Immune system researchers win $500K medical prize

ALBANY, N.Y. – The nation’s richest prize in medicine and biomedical research was awarded on Friday to three immune system researchers for work that led to new treatments for rheumatoid arthritis and diabetes.

By (AP)

Published: Sat 25 Apr 2009, 10:24 AM

Last updated: Thu 2 Apr 2015, 8:35 AM

The $500,000 Albany Medical Center Prize is being shared by Dr. Ralph Steinman of Rockefeller University, Dr. Charles Dinarello, of the University of Colorado, and Dr. Bruce Beutler, of The Scripps Research Institute in La Jolla, Calif.

It’s the largest medicine or science award in the United States, and ranks second only to the $1.4 million Nobel Prize among medical prizes.

The Albany prize was established in 2000 with a $50 million gift from the late Morris “Marty” Silverman, a New York City businessman who wanted to encourage health and biomedical research.

Their progress in the study of immunity started with Steinman in 1973. He discovered a white blood cell he named the dendritic cell. The cells act as the 911 call for the body, alerting other white blood cells to multiply and prepare a defense.

Steinman’s discovery of dendritic cells and their role in immunity, has pushed research toward potential vaccine improvements, treatment of autoimmune disorders and cancer.

“It’s very important to understand how your body resists infection,” Steinman said.

Dinarello worked on therapies to block the immune system’s inflammatory reaction when it’s harmful.

Dinarello identified the molecule in the body that produces a fever, or inflammation. Since discovering that molecule, later called Interleukin-1, he’s focused his work on blocking it to relieve inflammation. This, and discoveries of different Interleukins, has resulted in treatment for immune disorders, including Crohn’s disease, diabetes, allergies and rheumatoid arthritis.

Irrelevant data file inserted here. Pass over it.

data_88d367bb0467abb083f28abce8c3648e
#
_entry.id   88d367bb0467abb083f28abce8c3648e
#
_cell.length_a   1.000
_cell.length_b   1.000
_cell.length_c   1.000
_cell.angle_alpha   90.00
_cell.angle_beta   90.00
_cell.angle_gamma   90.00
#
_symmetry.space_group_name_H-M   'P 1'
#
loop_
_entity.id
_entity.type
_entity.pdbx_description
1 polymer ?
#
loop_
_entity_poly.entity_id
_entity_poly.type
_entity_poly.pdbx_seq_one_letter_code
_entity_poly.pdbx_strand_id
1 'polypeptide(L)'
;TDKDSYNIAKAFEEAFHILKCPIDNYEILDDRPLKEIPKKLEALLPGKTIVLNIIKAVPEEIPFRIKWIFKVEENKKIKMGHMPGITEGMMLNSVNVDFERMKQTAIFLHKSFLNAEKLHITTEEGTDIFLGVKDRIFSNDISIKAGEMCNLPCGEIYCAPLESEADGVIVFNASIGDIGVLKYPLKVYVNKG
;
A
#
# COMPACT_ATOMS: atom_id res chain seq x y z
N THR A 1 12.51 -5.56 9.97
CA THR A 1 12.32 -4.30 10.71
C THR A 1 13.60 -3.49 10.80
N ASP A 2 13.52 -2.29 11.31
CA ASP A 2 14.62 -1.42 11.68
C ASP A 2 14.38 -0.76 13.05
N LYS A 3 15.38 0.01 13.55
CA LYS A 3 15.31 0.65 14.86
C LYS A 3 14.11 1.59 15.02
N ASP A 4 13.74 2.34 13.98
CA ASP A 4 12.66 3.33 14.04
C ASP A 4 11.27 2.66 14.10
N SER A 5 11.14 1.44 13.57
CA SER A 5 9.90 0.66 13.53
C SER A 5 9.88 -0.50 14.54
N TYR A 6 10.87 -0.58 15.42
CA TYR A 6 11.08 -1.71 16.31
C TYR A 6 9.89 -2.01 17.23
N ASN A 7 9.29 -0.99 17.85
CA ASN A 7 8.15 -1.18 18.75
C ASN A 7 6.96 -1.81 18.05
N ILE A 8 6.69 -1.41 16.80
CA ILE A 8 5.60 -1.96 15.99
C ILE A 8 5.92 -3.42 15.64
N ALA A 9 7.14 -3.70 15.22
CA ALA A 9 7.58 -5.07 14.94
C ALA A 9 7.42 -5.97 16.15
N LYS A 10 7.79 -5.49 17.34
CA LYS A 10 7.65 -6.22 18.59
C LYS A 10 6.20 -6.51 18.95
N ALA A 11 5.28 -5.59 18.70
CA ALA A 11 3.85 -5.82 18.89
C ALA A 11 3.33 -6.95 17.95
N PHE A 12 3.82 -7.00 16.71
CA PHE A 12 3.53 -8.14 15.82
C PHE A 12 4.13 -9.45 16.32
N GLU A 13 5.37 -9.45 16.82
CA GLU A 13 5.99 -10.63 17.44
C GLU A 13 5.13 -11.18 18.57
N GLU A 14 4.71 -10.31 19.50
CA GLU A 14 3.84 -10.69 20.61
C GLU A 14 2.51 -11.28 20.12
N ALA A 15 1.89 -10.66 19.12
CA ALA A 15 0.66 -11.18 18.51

Beutler defined what another type of protein the dendritic cells produce does for immune systems. It’s called Tumor Necrosis Factor, or TNF. He isolated TNF and explained that it also played a role in responding to inflammation.

Beutler created a medication that blocks TNF when it goes into overdrive. The medication — brand name Enbrel — has been used to treat rheumatoid arthritis, psoriasis, and other autoimmune disorders.

Beutler is most proud of discovering the key proteins that the immune system uses to “see” viruses. By acting like the eyes of our immune system these “toll like receptors” (TLR) spark the body’s response to an infection.

Scientific progress and discoveries usually move slowly, but Beutler said the moment when he realized he had found TLRs, he knew it was a major discovery.

“It was the most exciting moment of my life,” he said. “It made me hyperventilate and I could barely talk and tell my colleagues.”

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